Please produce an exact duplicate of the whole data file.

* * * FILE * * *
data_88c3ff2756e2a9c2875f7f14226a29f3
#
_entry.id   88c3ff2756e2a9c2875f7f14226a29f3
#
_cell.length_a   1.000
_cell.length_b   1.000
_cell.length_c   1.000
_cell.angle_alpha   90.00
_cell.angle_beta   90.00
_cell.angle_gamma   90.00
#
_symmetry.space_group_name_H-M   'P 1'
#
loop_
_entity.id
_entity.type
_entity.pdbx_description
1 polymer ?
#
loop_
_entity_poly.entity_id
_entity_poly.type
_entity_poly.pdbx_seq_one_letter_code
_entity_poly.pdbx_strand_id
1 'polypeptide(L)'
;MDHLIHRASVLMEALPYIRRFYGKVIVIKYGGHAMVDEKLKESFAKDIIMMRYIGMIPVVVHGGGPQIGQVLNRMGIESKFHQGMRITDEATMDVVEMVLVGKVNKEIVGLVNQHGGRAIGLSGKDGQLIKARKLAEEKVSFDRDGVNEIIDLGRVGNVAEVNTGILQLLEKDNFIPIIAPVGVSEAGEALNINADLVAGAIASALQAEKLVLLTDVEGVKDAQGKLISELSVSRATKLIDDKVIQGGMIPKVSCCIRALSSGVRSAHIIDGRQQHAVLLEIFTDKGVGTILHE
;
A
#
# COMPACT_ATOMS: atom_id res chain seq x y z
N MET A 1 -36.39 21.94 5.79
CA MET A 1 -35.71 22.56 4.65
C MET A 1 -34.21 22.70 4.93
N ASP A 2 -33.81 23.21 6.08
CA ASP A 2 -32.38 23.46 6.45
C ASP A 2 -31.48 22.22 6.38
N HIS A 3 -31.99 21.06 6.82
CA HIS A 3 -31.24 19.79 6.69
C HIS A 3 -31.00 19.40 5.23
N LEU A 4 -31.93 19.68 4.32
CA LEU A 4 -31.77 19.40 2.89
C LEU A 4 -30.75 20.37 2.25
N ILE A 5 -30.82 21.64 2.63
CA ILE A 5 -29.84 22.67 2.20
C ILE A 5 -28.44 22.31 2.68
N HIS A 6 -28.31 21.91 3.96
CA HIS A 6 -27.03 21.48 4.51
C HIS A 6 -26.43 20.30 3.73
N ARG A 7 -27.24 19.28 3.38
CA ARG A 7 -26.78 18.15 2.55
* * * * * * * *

data_88c3ff2756e2a9c2875f7f14226a29f3
#
_entry.id   88c3ff2756e2a9c2875f7f14226a29f3
#
_cell.length_a   1.000
_cell.length_b   1.000
_cell.length_c   1.000
_cell.angle_alpha   90.00
_cell.angle_beta   90.00
_cell.angle_gamma   90.00
#
_symmetry.space_group_name_H-M   'P 1'
#
loop_
_entity.id
_entity.type
_entity.pdbx_description
1 polymer ?
#
loop_
_entity_poly.entity_id
_entity_poly.type
_entity_poly.pdbx_seq_one_letter_code
_entity_poly.pdbx_strand_id
1 'polypeptide(L)'
;MDHLIHRASVLMEALPYIRRFYGKVIVIKYGGHAMVDEKLKESFAKDIIMMRYIGMIPVVVHGGGPQIGQVLNRMGIESKFHQGMRITDEATMDVVEMVLVGKVNKEIVGLVNQHGGRAIGLSGKDGQLIKARKLAEEKVSFDRDGVNEIIDLGRVGNVAEVNTGILQLLEKDNFIPIIAPVGVSEAGEALNINADLVAGAIASALQAEKLVLLTDVEGVKDAQGKLISELSVSRATKLIDDKVIQGGMIPKVSCCIRALSSGVRSAHIIDGRQQHAVLLEIFTDKGVGTILHE
;
A
#
# COMPACT_ATOMS: atom_id res chain seq x y z
N MET A 1 -36.39 21.94 5.79
CA MET A 1 -35.71 22.56 4.65
C MET A 1 -34.21 22.70 4.93
N ASP A 2 -33.81 23.21 6.08
CA ASP A 2 -32.38 23.46 6.45
C ASP A 2 -31.48 22.22 6.38
N HIS A 3 -31.99 21.06 6.82
CA HIS A 3 -31.24 19.79 6.69
C HIS A 3 -31.00 19.40 5.23
N LEU A 4 -31.93 19.68 4.32
CA LEU A 4 -31.77 19.40 2.89
C LEU A 4 -30.75 20.37 2.25
N ILE A 5 -30.82 21.64 2.63
CA ILE A 5 -29.84 22.67 2.20
C ILE A 5 -28.44 22.31 2.68
N HIS A 6 -28.31 21.91 3.96
CA HIS A 6 -27.03 21.48 4.51
C HIS A 6 -26.43 20.30 3.73
N ARG A 7 -27.24 19.28 3.38
CA ARG A 7 -26.78 18.15 2.55